In its impact on France and on Europe, the French Revolution stands as one of the pivotal moments in the recent history of Christianity. It led not only to a decade-long schism within the Catholic Church, but also, for a time, to a state-sponsored assault on Christianity itself unlike anything in the European experience since the early Roman Empire. In its later stages it produced the first full separation of church and state in modern times. Although some of these conflicts were attenuated under the Napoleonic regime, the memory of the Revolution continued to exercise a powerful influence on anticlerical and antireligious movements and on the church itself well into the nineteenth and twentieth centuries.
Religion in France on the eve of the Revolution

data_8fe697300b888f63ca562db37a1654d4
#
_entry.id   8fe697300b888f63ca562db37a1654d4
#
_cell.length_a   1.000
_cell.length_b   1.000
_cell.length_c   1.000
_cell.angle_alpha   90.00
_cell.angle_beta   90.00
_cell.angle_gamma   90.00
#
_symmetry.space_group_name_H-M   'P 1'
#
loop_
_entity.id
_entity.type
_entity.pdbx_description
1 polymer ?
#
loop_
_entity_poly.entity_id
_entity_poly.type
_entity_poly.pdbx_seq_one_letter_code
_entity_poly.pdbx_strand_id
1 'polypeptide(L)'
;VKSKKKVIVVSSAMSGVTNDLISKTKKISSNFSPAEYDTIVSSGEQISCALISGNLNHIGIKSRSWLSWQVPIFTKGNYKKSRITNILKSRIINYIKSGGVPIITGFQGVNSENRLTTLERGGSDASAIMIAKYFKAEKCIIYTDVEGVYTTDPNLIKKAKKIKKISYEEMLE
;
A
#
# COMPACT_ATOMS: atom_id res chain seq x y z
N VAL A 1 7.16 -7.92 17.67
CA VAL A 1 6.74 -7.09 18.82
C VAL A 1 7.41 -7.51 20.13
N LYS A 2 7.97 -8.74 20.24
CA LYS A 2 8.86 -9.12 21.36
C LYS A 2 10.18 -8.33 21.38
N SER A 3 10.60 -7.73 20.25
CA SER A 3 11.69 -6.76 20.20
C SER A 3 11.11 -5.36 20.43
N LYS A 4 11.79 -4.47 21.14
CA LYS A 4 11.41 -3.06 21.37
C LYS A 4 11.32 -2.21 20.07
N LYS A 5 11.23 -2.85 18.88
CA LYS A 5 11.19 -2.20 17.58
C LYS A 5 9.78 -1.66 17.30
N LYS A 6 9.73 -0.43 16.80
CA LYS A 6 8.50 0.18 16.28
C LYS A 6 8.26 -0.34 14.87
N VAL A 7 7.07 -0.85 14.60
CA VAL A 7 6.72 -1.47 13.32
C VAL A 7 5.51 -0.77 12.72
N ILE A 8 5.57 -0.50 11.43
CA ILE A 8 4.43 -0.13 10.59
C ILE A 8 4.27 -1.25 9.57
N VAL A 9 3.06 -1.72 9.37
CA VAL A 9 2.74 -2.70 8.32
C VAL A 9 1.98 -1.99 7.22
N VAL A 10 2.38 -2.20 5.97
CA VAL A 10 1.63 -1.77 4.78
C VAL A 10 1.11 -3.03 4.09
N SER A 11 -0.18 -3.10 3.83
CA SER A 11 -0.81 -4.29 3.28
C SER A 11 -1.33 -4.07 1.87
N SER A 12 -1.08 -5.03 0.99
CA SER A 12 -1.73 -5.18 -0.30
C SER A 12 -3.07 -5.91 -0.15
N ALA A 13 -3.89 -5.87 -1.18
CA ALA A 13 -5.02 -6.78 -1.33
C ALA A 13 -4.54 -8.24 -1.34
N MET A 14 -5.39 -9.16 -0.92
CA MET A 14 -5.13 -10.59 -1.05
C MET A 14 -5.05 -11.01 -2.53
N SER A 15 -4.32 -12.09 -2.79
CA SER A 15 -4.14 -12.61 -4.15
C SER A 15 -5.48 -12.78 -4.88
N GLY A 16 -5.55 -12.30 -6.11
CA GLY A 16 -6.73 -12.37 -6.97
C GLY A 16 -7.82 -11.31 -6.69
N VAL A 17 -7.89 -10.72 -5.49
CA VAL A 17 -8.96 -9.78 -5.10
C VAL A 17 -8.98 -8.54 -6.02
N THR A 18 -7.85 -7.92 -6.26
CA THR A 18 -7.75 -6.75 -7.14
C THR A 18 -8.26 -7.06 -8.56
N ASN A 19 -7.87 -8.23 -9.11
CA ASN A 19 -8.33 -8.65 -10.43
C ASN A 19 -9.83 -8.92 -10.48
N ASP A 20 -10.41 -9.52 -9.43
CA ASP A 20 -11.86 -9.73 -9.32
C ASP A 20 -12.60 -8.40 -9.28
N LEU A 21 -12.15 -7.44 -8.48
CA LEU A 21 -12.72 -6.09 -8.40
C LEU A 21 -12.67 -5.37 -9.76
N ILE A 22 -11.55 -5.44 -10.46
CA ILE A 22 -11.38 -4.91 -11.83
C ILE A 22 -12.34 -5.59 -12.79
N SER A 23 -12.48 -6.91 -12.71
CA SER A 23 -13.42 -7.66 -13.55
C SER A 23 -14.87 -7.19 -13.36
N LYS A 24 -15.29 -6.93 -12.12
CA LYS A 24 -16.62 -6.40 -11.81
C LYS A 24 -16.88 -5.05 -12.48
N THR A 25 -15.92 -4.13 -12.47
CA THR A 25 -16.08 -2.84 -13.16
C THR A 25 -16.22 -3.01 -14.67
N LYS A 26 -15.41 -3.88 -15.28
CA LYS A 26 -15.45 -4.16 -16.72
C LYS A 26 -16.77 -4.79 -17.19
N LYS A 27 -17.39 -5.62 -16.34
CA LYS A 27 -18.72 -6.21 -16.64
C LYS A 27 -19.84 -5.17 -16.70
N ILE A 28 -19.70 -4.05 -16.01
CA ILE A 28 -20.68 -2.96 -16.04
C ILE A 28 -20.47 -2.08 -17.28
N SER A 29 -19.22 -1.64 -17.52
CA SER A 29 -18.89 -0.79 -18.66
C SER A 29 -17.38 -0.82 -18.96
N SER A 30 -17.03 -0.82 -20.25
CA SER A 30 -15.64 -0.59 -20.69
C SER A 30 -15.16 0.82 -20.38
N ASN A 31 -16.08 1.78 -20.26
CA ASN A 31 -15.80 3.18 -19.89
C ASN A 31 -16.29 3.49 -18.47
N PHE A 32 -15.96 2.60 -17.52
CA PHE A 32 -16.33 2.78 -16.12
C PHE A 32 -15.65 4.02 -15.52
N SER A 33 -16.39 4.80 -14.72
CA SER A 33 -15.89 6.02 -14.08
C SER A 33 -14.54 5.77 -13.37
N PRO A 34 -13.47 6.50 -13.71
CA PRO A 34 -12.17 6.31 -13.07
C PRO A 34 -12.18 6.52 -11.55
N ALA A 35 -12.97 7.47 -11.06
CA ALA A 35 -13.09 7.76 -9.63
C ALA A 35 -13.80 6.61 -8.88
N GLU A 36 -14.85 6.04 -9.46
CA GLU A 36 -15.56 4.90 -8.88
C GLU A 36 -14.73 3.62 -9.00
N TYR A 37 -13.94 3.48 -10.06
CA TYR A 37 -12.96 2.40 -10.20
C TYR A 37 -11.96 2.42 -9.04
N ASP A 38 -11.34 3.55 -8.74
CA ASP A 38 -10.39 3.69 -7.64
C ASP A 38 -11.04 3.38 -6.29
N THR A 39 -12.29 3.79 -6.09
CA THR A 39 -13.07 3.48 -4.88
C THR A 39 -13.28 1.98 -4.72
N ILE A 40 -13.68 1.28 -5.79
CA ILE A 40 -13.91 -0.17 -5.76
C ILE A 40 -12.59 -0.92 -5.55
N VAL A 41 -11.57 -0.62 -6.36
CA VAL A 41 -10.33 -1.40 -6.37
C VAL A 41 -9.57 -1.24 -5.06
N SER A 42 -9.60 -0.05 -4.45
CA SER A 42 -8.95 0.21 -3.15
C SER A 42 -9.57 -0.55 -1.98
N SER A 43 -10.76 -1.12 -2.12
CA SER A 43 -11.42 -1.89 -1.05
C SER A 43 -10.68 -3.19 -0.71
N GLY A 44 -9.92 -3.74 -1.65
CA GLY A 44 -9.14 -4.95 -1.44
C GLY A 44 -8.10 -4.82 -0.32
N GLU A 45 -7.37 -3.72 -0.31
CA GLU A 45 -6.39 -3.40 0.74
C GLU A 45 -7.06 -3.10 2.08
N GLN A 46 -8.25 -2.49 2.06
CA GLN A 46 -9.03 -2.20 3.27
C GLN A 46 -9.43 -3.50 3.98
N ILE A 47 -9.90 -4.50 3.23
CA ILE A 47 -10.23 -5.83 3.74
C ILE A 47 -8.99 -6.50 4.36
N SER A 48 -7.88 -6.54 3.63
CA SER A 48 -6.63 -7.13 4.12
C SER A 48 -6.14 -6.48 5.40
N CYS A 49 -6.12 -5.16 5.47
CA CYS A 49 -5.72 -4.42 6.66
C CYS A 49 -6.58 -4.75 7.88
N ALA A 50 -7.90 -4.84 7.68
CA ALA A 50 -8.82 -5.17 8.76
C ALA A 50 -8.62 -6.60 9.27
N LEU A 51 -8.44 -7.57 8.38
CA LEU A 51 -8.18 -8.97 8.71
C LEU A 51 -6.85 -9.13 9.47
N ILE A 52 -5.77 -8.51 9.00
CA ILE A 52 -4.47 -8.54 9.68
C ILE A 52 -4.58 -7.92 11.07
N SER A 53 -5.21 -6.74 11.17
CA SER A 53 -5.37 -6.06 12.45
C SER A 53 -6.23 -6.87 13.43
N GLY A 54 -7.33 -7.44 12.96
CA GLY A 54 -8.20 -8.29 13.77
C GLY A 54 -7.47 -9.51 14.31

The strength of religion and the church in France on the eve of the Revolution has been much debated by specialists in the field. For Michel Vovelle and a number of French historians, the Catholic Church was already in full decline at the end of the ancien régime and the term ‘de-Christianization’ might well be used for describing certain trends among the laity. In the view of John McManners, by contrast, the period constituted a ‘golden age of the French Church’. ‘Never’, he argues, ‘had there been … so many laymen living lives of well-informed belief and pious practice’. In fact, as we shall argue here, there are elements of truth in both interpretations, depending on the period, the region, and the social group under consideration.